BY GUEST BLOGGER | November 17, 2011
Written by Mary Mietlicki – Canisius College ’12
22 years ago, on November 16, 1989, six Jesuit priests, their housekeeper, and her daughter were martyred at the University of Central America, the Jesuit university in San Salvador, during the Salvadoran civil war. These Jesuit priests were killed for practicing “a faith that does justice.” They were answering God’s call to serve the most marginalized members of society, the most oppressed during the civil war, and were killed for doing so.
After these men were murdered, another Jesuit answered God’s call to “feed the hungry, clothe the naked, and care for the sick” of El Salvador. Fr. Dean Brackley volunteered to move from the United States to El Salvador to serve at the University of Central America as a professor and to minister to poor communities of El Salvador. Just as Jesus speaks of in the Gospel today, Dean Brackley saw the face of God in the Salvadoran people. Just last month, Dean Brackley passed away in El Salvador after battling pancreatic cancer. He died living out this call from God.
I would like to share with you a short excerpt of a passage written by Dean Brackley:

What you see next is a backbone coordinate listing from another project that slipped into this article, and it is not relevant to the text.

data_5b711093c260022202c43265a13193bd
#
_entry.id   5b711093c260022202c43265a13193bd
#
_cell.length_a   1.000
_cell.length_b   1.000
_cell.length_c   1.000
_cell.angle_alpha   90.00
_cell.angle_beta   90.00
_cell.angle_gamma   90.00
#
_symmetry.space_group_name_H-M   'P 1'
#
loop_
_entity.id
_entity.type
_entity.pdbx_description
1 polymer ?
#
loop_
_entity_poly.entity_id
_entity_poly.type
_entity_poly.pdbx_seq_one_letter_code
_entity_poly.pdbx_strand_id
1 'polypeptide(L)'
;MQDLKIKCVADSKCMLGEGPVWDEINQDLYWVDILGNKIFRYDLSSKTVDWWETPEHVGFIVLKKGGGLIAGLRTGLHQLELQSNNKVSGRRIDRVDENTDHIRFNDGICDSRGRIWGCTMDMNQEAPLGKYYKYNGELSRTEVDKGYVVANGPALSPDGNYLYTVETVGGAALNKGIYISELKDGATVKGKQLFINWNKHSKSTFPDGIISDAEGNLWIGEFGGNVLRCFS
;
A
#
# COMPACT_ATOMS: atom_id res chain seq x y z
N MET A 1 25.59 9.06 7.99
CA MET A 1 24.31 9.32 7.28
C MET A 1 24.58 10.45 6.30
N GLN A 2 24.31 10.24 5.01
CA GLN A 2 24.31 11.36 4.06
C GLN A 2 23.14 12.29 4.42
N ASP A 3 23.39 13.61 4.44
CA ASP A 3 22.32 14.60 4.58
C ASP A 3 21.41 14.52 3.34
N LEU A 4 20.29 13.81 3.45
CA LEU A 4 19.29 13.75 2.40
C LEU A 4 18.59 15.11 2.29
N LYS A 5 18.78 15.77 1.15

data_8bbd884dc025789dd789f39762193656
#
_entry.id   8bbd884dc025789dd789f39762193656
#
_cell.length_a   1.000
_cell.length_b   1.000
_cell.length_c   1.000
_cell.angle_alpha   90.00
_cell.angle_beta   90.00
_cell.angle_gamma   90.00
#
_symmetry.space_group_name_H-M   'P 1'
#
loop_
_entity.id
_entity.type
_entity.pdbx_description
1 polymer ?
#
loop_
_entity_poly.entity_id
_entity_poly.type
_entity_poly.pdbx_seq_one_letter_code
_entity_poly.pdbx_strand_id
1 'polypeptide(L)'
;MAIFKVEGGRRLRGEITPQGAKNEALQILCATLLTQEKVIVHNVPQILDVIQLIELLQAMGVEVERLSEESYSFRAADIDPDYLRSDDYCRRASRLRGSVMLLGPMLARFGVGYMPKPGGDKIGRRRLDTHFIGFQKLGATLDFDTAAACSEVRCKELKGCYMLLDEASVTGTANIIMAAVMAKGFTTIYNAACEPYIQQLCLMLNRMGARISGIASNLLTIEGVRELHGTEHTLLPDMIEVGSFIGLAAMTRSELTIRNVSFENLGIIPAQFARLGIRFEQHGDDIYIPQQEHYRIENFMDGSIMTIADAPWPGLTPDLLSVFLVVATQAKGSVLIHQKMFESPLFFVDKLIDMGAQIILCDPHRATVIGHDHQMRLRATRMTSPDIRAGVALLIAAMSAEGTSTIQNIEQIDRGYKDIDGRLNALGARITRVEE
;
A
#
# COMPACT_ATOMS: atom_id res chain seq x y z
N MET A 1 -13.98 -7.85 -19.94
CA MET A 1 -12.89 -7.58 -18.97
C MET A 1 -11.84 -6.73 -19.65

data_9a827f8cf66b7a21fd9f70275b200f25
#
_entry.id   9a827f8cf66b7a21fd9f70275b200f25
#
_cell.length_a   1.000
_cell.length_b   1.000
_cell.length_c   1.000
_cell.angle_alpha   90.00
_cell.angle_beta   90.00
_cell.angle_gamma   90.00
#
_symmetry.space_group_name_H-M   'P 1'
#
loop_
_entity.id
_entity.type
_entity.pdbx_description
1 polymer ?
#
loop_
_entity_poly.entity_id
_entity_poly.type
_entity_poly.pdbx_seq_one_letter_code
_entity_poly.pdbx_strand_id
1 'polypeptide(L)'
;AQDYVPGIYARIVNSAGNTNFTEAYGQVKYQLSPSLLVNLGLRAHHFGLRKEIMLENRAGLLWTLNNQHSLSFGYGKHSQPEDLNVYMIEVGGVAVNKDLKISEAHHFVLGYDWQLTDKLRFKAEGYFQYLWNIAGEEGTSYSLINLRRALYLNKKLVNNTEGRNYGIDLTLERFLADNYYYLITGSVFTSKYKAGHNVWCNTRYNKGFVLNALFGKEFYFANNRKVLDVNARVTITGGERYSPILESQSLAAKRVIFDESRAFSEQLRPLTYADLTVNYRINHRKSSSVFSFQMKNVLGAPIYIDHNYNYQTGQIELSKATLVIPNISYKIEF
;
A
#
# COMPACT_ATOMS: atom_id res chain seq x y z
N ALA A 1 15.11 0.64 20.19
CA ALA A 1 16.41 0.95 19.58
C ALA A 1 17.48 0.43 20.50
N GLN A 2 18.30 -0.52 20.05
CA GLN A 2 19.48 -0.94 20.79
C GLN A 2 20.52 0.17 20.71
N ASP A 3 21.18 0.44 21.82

“I invite you to discover your vocation in downward mobility. It’s a scary request…But let us teach solidarity, walking with the victims, serving and loving. I offer this for you to consider…And I would say in this enterprise there is a great deal of hope. Have the courage to lose control. Have the courage to feel useless. Have the courage to listen. Have the courage to receive. Have the courage to let your heart be broken. Have the courage to feel. Have the courage to fall in love. Have the courage to get ruined for life. Have the courage to make a friend.”
I am certainly no expert, but I like to think that this courage that Dean Brackley is talking about can be found by trusting in God, and by following his call.
The six Jesuit martyrs of El Salvador were killed for having this courage, for following God’s call. They had the courage to see the face of God by feeding the hungry, clothing the naked, and caring for the sick. Have you found this courage to listen to God’s call?
My mom is a big fan of scratch-off lottery tickets. They are a staple in birthday cards and Christmas stockings in my family. My mom also likes to use this as a measuring device to determine if we are doing things with our lives that we actually want to do. Sometimes she asks us what we would do if we won the jackpot. My brother, Robert, always says, “even if Mary won the lottery she would still go to school to be a teacher.” I like to think of this as my “jackpot vocation.”
Think about it. I challenge you to have the courage to find something that you would do even if you won the jackpot. Have the courage to see the face of God in the people you work with. I would be willing to bet that this thing is what God is calling you to do. Canisius offers us so many opportunities to learn about the world and find our calling from God. Have the courage to learn, experience, live. Have the courage to find your “jackpot vocation.”